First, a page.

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theherd - THE HERD December 2019~ 1st edition

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Selected Highlighted News in the field of Autoimmune

Encephalitis December 2019 1st edition

In this Issue~

  • Announcements: Encephalitis Research Engagement Day, Follow IAES on Instagram
  • Most Popular Handout of the Month: What is AE
  • Most Popular Visual of the Month:  Fatigue after brain injury and what happens in AE
  • Most Shared Post:  Cognitive rehabilitation for ABI from AE
  • What medical professionals are saying about IAES: A Neurology Critical Care Pharmacist shares
  • Clinician’s Corner:  First Randomized trial AE
  • Open Access:   The autoantibody-mediated encephalitides: from clinical observations to molecular pathogenesis
https  cdn.evbuc .com images 76297661 130340548549 1 original.20191010 113104 - THE HERD December 2019~ 1st edition

January 8th, 2020 – Autoimmune encephalitis is an illness affecting the brain. It can cause changes in thought, perception, and memory; seizures; and abnormal movements. In recent years, much has been learned about the causes and therefore the treatment of this illness.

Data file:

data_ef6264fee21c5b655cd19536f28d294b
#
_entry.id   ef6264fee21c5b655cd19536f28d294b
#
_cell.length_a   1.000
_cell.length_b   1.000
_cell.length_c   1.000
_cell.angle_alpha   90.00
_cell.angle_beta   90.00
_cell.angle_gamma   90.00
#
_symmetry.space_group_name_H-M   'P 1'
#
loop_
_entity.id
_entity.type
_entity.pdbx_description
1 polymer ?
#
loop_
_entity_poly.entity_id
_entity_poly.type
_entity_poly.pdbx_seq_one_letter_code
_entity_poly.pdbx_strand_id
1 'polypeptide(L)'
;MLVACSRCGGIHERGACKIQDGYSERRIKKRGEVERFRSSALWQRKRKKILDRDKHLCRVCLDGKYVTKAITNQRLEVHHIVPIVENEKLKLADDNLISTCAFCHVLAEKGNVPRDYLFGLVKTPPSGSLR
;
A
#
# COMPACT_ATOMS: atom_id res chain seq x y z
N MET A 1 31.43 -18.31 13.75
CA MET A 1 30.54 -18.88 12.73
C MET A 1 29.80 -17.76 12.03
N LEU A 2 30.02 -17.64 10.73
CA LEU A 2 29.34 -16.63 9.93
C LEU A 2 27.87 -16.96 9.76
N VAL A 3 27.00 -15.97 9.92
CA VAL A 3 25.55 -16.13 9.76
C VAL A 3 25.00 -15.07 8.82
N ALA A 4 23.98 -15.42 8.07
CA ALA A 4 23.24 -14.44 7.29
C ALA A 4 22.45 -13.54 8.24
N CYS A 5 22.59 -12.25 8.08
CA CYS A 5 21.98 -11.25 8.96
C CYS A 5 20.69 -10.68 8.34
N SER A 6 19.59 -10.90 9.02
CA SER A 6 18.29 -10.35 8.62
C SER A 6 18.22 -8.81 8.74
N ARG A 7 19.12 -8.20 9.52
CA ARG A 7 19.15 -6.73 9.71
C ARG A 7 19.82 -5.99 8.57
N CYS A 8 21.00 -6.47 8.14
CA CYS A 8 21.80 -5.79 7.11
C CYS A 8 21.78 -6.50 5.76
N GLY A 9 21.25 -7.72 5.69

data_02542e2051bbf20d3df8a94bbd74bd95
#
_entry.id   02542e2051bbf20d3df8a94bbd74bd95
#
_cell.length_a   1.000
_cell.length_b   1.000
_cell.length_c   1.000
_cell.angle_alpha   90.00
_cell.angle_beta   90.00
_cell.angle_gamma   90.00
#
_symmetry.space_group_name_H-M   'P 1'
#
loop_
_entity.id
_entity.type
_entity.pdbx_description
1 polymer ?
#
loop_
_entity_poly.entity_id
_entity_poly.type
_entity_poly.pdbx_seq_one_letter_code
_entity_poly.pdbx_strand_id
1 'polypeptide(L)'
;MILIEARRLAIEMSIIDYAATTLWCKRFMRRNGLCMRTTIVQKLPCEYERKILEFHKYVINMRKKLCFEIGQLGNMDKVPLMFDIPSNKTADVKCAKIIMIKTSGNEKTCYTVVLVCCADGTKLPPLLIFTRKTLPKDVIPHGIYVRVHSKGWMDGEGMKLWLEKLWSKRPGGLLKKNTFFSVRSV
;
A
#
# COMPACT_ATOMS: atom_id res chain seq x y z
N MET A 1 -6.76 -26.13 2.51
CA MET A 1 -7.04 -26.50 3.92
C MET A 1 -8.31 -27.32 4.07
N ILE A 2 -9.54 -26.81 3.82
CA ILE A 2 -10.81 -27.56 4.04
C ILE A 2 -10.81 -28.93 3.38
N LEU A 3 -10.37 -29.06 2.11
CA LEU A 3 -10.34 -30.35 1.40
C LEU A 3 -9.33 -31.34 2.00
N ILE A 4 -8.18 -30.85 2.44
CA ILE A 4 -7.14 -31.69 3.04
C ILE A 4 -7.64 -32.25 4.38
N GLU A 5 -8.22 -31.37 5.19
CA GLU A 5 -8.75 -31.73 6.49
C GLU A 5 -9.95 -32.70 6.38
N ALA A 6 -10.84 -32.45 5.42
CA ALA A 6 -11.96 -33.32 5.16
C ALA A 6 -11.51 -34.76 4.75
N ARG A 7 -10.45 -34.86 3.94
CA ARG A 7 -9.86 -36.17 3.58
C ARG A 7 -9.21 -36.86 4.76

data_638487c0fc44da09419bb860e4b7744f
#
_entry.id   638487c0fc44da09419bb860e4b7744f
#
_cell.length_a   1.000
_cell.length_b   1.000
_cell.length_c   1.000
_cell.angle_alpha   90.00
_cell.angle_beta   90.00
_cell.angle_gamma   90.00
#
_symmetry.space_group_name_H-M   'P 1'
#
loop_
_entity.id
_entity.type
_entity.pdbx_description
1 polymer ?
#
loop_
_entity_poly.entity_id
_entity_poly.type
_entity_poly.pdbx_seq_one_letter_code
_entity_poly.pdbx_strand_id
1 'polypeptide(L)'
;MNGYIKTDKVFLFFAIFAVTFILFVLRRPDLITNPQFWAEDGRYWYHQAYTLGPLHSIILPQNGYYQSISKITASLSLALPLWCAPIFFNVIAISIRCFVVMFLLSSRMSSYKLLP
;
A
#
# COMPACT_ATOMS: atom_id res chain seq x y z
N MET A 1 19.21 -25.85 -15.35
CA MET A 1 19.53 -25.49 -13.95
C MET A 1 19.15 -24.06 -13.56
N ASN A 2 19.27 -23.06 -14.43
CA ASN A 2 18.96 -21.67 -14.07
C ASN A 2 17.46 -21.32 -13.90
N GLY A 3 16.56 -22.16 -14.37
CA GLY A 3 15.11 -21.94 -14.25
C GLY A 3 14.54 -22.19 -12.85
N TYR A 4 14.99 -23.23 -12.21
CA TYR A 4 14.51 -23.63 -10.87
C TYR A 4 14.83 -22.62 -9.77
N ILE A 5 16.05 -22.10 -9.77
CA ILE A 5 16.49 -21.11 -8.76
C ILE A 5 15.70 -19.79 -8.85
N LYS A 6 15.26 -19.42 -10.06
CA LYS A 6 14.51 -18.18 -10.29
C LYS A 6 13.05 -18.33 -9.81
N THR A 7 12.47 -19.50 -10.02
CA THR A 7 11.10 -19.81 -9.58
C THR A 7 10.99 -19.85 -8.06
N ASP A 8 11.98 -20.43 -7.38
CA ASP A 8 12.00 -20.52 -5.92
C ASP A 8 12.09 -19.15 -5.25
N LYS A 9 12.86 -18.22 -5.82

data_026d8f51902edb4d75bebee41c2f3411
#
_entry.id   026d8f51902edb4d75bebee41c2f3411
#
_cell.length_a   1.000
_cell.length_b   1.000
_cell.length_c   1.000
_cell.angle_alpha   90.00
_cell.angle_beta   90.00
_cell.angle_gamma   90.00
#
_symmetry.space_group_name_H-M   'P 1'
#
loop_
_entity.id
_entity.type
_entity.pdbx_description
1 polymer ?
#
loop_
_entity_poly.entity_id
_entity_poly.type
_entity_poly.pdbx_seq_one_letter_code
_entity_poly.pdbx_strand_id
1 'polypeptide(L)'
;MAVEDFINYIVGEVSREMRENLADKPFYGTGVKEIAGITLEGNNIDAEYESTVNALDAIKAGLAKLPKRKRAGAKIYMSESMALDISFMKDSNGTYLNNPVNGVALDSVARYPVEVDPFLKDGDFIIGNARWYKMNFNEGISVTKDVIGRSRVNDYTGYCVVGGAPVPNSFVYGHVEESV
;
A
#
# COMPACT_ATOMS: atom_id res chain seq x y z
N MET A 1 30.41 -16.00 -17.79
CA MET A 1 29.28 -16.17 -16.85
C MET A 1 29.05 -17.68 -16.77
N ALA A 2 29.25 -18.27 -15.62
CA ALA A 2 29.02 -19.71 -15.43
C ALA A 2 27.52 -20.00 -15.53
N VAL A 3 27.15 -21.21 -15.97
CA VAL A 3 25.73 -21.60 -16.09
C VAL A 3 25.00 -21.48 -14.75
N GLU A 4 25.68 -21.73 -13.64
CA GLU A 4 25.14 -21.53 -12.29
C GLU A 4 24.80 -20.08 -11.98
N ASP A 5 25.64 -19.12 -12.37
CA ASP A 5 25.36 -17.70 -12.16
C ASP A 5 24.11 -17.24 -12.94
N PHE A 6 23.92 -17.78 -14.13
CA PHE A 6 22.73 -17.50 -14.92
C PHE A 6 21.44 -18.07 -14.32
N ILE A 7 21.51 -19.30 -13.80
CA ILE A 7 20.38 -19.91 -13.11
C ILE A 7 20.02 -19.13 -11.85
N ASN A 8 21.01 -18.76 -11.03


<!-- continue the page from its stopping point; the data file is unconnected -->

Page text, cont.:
This the day is your chance to find out about the research being carried out by the Oxford Autoimmune Neurology Group. You will also hear from patients, carers, and clinicians, as well as having an opportunity to comment on research priorities.

Refreshments, lunch and drinks reception provided.



Red Flags AE Psychosis - THE HERD December 2019~ 1st edition

You can now follow us on Instagram at intl_ae_society for educational and entertaining visual information.

Most Popular Handout of the Month~

AE defined handout - THE HERD December 2019~ 1st edition

What is Autoimmune Encephalitis?

Antibody-Mediated Autoimmune Encephalitis (Encephalopathy) is a rare disease that can be progressive or relapse-remitting. It is caused when the immune system makes auto-antibodies that are not supposed to be there. These auto-antibodies (aka antibodies) begin to attack healthy brain cells wrongly identifying those healthy brain cells as foreign. An autoimmune response is now occurring as the immune system attacks and destroys the brain’s healthy cells. Your own body’s immune system is attacking your brain. You are the victim of “Friendly fire”.